Editor's note: The Occupational Safety and Health Administration again extended the public comment period for the Notice of Proposed Rulemaking on Occupational Exposure to Crystalline Silica to Feb. 11, 2014.
The Occupational Safety and Health Administration (OSHA) announced an extension of the public comment period on its proposed rule to reduce the permissible exposure limit (PEL) for respirable crystalline silica.
Commenters have until Jan. 27, 2014, [see note above for new extension date] to comment and until Dec. 12, 2013, to submit a notice of intention to appear at OSHA’s public hearings scheduled to begin March 18, 2014.
The change came after industry stakeholders requested a 90-day extension.
“We strongly encourage the public to assist in the process of developing a final rule by submitting written comments and participating in public hearings,” said Assistant Secretary of Labor David Michaels. “We especially hope to hear from employers, workers and public health professionals who have experience in successfully protecting workers from silica-related diseases.”
Announced Aug. 23, 2013, OSHA’s proposed rule would set a PEL of 50 micrograms of respirable crystalline silica per cubic meter of air, averaged over an eight-hour day. The current PEL for quartz, the most common form of crystalline silica, is roughly 100 micrograms per cubic meter.
Overexposure to breathable crystalline silica causes an irreversible lung disease called silicosis. At least 1.7 million workers in the U.S. are potentially exposed to this hazard annually, according to the National Institute of Occupational Safety and Health.
“Exposure to silica can be deadly, and limiting that exposure is essential,” said Michaels. “Every year, exposed workers not only lose their ability to work, but also to breathe. This proposal is expected to prevent thousands of deaths from silicosis—an incurable and progressive disease—as well as lung cancer, other respiratory diseases and kidney disease,” he said.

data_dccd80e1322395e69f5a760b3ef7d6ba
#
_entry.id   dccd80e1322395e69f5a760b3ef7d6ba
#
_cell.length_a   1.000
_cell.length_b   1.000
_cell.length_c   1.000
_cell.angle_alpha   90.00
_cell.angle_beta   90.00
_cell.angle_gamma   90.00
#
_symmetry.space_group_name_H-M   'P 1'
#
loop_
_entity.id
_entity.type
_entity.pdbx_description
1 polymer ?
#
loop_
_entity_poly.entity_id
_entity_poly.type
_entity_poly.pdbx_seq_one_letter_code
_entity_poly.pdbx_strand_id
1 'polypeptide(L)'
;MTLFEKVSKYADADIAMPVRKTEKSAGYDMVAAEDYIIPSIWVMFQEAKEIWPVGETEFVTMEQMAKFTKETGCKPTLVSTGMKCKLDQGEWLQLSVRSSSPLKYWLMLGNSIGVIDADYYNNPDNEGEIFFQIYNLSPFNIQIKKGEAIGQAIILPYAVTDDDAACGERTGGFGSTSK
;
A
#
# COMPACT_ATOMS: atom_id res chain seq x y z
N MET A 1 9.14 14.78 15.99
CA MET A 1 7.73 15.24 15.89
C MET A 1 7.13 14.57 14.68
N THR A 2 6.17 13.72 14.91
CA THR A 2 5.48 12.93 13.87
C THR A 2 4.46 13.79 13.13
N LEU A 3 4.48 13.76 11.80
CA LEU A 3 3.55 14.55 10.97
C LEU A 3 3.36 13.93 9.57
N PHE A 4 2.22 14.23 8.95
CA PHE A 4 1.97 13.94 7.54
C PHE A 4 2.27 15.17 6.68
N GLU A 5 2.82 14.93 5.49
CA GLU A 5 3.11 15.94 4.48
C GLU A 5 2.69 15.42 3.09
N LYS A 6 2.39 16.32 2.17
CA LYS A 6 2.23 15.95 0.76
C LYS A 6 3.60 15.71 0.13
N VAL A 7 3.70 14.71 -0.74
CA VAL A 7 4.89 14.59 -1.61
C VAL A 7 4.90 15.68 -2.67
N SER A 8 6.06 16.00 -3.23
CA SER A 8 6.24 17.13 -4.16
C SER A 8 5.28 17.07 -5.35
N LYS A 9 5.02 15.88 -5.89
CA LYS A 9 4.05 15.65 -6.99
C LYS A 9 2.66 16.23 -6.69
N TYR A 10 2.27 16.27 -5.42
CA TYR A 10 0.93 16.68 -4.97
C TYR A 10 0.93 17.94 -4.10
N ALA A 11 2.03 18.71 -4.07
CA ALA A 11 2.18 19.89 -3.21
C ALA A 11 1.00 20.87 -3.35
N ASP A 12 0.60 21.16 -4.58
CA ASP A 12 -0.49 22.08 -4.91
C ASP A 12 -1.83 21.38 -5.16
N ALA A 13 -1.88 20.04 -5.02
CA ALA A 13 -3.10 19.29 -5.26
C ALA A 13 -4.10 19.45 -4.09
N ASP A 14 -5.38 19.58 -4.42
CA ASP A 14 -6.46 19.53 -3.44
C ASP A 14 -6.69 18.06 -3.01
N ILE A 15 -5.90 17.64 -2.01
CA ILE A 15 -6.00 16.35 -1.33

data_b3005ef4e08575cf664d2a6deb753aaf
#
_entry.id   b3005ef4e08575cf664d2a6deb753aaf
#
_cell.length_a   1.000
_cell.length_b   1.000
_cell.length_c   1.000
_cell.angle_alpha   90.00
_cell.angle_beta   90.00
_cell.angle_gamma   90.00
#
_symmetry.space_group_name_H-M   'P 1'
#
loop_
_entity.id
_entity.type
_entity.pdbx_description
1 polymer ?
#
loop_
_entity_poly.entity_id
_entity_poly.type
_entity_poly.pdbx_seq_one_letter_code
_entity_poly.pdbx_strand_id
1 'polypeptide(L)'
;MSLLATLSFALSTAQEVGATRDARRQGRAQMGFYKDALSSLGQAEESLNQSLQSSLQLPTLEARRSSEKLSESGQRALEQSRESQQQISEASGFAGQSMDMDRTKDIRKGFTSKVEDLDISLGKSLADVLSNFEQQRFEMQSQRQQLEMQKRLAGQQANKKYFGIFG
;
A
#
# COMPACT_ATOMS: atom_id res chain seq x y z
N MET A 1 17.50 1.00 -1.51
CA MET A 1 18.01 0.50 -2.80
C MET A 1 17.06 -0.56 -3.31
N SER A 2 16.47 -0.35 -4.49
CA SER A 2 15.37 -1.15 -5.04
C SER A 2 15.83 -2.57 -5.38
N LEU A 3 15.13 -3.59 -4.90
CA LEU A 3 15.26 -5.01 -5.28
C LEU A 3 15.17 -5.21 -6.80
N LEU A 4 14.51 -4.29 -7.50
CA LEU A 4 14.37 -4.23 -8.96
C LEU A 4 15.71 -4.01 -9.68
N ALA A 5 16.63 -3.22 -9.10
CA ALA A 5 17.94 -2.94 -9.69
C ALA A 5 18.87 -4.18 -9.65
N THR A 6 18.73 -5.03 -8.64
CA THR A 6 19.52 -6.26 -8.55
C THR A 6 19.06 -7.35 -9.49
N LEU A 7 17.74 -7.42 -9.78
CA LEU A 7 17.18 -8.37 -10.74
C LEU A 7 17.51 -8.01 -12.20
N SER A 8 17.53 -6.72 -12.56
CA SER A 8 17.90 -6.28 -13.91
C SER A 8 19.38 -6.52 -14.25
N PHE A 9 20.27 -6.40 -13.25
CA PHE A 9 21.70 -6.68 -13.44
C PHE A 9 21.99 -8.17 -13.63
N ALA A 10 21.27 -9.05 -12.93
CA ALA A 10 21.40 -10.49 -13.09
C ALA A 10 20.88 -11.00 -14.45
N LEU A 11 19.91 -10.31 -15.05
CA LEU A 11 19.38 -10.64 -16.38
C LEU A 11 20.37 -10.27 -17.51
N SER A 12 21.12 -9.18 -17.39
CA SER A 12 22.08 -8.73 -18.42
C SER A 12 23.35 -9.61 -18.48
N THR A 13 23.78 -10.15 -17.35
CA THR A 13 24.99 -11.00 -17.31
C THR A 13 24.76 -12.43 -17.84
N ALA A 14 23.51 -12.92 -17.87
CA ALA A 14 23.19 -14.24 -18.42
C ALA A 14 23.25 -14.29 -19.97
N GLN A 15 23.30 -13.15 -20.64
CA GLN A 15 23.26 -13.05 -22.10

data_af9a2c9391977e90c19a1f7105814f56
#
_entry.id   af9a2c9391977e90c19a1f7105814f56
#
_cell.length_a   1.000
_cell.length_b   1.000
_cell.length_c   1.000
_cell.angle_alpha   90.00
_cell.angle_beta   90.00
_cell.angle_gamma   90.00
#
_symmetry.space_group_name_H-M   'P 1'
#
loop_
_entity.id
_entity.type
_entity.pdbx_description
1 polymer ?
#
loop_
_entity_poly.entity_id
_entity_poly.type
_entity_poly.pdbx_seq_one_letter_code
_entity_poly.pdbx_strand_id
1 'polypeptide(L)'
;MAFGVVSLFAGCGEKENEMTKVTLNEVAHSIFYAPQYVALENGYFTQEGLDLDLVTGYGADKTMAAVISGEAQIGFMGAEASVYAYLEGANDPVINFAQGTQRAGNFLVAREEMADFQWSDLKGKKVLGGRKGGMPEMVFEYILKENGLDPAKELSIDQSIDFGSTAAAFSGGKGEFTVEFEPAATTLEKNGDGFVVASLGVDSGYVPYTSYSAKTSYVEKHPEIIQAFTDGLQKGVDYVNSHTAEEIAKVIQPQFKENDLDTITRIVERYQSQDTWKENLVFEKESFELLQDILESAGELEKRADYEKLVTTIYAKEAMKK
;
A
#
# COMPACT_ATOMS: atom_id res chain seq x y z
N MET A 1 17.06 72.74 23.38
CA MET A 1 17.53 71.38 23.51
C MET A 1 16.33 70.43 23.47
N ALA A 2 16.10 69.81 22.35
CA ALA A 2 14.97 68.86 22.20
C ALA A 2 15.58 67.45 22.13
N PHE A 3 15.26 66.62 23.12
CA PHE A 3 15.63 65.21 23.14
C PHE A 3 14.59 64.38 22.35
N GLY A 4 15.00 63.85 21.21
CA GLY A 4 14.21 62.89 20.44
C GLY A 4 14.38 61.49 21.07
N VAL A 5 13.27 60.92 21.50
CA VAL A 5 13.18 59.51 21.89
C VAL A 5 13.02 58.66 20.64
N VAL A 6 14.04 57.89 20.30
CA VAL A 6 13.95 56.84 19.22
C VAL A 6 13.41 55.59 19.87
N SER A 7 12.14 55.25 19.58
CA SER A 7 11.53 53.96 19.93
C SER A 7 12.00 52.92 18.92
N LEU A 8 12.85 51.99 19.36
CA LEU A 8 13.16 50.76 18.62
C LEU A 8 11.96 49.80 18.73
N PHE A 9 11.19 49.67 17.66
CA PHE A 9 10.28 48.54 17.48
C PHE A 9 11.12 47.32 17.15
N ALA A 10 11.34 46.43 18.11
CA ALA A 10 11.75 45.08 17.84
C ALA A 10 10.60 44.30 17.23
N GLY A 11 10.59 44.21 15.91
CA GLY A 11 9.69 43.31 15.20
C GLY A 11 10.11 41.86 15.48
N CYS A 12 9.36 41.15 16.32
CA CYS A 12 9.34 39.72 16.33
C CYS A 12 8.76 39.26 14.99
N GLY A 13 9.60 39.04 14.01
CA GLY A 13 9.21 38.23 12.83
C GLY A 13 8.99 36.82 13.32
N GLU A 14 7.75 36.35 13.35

OSHA estimates that the proposed rule will result in saving nearly 700 lives per year and prevent 1,600 new cases of silicosis annually.
The proposed rulemaking includes two separate standards: one for general industry and maritime employment, and one for construction.
Occupational exposure to crystalline silica often occurs as part of common workplace operations involving cutting, sawing, drilling and crushing of concrete, brick, block, rock and stone. Activities historically associated with high rates of silicosis include sandblasting, sand-casting foundry operations, mining, tunneling, cement cutting, demolition, masonry work and granite cutting.
OSHA said the proposal is based on extensive review of scientific and technical evidence, consideration of current industry consensus standards and outreach by OSHA to stakeholders.
“The proposed rule uses common sense measures that will protect workers’ lives and lungs, like keeping the material wet so dust doesn’t become airborne,” said Michaels. “It is designed to give employers flexibility in selecting ways to meet the standard,” he said.
The proposal also includes provisions for measuring silica exposure, methods to reduce exposure, medical surveillance, and training workers about silica hazards.
OSHA estimates that its proposal will cost an average of $1,242 per workplace per year and provide $2.8 to $4.7 billion in average net benefits per year over the next 60 years.
Roy Maurer is an online editor/manager for SHRM.
Follow him on Twitter @SHRMRoy.
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